• Indexing List

Selvamari and Anbarasi: Serum uric acid level in postmenopausal women having non alcoholic fatty liver disease - A comparative study


Introduction

Non Alcoholic Fatty Liver Disease (NAFLD) is defined as the accumulation of fat in more than 5% of hepatocytes without the features of inflammation evidenced either by ultrasonogram or by histology in persons with no history of significant alcohol consumption.1

Nonalcoholic fatty liver disease (NAFLD) is the leading cause of chronic liver disease, with its prevalence increasing up to 20–30% worldwide.2 In India the prevalence is around 9% to 32% in the general population. (Ajay Duseja et al 20103).

Initially it was thought that NAFLD is a benign condition but now it is one of the important reasons for liver-related morbidity and mortality. NAFLD may progress to Nonalcoholic steatohepa titis (NASH), liver cirrhosis, & failure, and even up to hepatocellular carcinoma (Adams LA et al. 20054). A liver with simple fat deposition can remain silent without causing any disturbance of liver functions. But if there is any insult, it may progress to Non-alcoholic steatohepatitis (NASH). If the insult continuous for years, patients with NASH will develop liver cirrhosis, and death related to liver disease. The simple fatty liver may progress to NASH as a result of 2 liver insults.

The first hit, macrovesicular steatosis occurs due to insulin resistance and subse quent hyperinsulinemia which in turn leads to alteration in the hepatic pathway of synthesis, uptake, degradation and secretion of free fatty acids resulting in excessive triglyceride accumulation in the liver. The second hit is usually results of inflammatory response and oxidative stress caused by mitochondrial dysfunction which causes peroxidation of fatty acids in the hepatocytes (Day CP et al, 19985) which play an important role in the progression of liver damage in NAFLD.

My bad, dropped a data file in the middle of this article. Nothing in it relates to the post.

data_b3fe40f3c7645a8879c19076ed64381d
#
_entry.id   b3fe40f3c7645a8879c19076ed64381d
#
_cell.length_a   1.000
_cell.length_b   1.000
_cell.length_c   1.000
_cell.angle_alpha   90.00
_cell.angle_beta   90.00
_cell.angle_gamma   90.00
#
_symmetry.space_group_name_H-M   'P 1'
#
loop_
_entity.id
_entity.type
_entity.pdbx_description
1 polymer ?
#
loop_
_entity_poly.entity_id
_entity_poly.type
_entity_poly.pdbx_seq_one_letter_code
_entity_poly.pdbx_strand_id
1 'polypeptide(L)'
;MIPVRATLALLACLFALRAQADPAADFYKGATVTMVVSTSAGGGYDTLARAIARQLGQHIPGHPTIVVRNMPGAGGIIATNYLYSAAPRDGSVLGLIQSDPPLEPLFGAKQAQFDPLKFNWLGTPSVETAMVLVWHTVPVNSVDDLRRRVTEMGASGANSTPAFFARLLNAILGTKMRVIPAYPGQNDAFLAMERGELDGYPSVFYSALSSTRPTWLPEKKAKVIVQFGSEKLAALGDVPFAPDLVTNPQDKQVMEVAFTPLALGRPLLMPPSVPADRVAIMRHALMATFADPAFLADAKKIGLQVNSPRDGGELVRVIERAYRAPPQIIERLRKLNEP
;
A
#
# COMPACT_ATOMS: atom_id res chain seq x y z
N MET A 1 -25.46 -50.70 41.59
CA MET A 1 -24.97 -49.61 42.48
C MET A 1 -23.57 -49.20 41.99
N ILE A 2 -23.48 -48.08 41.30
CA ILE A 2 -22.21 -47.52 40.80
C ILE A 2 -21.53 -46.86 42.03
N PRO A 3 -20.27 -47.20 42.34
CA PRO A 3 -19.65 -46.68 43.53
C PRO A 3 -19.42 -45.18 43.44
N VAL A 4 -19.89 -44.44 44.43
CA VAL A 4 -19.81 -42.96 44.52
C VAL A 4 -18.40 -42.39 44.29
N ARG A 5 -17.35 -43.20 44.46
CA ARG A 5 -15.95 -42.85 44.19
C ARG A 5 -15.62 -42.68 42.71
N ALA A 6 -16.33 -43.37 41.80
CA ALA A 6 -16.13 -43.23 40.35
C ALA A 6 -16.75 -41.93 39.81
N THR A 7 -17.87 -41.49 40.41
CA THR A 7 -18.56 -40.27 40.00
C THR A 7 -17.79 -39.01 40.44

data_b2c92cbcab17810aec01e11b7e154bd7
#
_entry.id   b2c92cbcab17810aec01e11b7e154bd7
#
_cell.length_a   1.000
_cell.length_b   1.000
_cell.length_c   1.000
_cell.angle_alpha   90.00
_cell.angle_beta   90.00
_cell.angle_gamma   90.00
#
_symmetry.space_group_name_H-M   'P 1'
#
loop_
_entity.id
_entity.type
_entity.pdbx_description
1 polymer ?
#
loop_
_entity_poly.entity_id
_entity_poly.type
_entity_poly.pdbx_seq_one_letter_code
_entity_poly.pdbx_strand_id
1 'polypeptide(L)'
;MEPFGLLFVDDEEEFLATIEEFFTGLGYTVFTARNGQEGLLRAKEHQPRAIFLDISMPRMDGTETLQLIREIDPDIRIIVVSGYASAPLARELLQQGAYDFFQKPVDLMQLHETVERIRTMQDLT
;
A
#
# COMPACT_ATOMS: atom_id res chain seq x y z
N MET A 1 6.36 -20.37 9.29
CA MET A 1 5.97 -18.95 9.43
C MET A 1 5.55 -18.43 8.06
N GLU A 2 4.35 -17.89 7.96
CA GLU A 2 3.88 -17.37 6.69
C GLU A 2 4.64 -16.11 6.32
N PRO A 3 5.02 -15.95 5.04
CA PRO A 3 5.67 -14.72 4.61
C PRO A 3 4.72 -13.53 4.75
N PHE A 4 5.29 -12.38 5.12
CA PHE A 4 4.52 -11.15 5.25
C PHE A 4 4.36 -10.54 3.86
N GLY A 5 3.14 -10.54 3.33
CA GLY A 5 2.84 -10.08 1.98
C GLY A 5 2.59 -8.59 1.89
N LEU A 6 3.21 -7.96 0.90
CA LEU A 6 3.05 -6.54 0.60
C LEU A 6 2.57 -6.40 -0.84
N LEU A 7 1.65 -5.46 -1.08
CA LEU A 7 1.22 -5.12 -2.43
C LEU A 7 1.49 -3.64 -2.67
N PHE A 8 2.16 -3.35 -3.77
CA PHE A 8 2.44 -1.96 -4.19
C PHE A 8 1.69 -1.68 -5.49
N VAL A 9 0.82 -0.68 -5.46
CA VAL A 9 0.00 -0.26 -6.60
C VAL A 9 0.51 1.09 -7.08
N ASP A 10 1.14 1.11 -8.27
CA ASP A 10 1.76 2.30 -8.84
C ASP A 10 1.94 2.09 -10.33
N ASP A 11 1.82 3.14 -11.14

NAFLD is common in men and in women it is common in their postmenopausal period. Age is an independent risk factor for NAFLD in females, when the age increases the risk for NAFLD increases (Hamaguchi et al 20126)

Menopause is defined as absence of menstruation for 12 or more months. Menopause starts when menstruation is terminated permanently due to loss of ovary function. In each menstrual cycle serum level of specific hormones like FSH, LH and estrogen will vary widely from premenopausal period to postmenopausal period. Hence the history of attainment of menopause is more reliable indicator of postmenopausal state than measuring these hormones. In Postmenopausal women, the estrogen deficiency state causes redistribution of body fat, with excess fat gets accumulated over the lower abdomen which is called visceral obesity or central obesity.7 Post menopausal state is associated with insulin resistance, hyperlipidemia & central obesity; all of these are also associated with more risk factor for NAFLD.

In the adipose tissue lipoprotein lipase (LPL), is the enzyme which hydrolyzes circulating triglycerides, and allows the fatty acids uptake into the adipocytes. Normally the estradiol inhibits the action of adipose tissue lipoprotein lipase (LPL). So adipose tissue lipoprotein lipase is not inhibited under the postmenopausal estrogen deficiency state, leading to triglycerides accumulation in the liver results in hepatic steatosis. After menopause, lipogenesis is increased and the ability of the liver to oxidize fatty acids also decreases all results in excessive accumulation of fat in the liver leading to hepatic steatosis.8